Marcus Aurelius - the last of the 'five good emperors' of the Roman Empire - is the one figure of antiquity who still speaks vividly to us today, over 2000 years after his death. We may thrill to the exploits of Alexander the Great, Hannibal or Caesar, and historical novelists may beguile us with their imaginative reconstructions of this life or that, but the only voice from the Greco-Roman world that still seems to have contemporary relevance is that of the man who ruled the Roman Empire from 161 to 180 A.D. His book of reflections, the Meditations, continues to sell in large numbers in numerous editions. Though a persecutor of Christians Marcus holds out the prospect of spirituality for atheists, happiness without God, joy without heaven and morality without religion. He truly was a man for all seasons, and those seasons include the twenty-first century. arcus' reign foreshadowed the eventual decline and fall of the Roman empire, and his life itself represents the fulfilment of Plato's famous dictum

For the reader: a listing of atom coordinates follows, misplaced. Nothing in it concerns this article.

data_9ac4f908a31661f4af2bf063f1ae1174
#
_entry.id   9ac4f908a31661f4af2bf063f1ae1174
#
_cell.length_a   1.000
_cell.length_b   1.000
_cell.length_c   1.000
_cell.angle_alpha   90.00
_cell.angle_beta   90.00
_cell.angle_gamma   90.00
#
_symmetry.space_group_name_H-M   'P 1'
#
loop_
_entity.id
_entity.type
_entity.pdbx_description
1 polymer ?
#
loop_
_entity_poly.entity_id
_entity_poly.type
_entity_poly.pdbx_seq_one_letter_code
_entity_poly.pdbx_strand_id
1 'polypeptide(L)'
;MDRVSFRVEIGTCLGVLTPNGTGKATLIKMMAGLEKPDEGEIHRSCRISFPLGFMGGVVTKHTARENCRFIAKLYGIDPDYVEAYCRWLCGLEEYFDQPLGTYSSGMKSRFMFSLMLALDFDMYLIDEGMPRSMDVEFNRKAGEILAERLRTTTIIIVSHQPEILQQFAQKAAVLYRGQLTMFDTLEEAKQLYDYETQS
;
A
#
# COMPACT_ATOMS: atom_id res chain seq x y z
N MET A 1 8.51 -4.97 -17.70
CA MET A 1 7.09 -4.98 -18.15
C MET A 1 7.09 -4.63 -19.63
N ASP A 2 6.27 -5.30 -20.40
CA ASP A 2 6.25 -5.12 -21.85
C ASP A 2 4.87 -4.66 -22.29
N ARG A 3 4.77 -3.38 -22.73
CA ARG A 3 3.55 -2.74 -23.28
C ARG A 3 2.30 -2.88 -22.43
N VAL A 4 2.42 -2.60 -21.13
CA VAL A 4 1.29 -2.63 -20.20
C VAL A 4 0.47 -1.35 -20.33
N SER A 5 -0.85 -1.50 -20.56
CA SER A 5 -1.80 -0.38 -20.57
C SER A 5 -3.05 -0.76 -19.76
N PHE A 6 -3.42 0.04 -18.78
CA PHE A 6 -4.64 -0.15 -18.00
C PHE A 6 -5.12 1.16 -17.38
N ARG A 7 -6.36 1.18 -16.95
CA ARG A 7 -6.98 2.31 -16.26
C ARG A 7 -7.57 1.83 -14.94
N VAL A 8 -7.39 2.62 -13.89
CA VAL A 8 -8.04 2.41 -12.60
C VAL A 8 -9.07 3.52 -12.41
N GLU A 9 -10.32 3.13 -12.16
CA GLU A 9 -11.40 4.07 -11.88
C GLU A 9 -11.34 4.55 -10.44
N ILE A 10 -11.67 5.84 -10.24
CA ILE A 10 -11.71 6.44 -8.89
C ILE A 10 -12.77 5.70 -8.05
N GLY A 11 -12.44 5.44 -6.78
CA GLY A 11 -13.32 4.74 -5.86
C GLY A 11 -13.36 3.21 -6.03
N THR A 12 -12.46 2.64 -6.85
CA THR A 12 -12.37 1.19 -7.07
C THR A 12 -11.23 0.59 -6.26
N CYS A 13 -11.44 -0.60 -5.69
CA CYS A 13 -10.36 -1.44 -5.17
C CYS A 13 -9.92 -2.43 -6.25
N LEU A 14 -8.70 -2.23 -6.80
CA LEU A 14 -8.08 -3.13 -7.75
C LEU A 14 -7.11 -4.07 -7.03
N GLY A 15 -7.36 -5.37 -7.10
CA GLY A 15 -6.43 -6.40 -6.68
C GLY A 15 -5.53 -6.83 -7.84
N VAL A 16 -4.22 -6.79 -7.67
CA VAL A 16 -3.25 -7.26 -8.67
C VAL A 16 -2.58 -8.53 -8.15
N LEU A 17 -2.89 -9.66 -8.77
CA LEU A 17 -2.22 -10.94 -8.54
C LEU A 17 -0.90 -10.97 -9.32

Frank McLynn is the author of many critically acclaimed books, including Napoleon, 1066, Villa and Zapata, Wagons West, Stanley, 1759 and Lionheart and Lackland.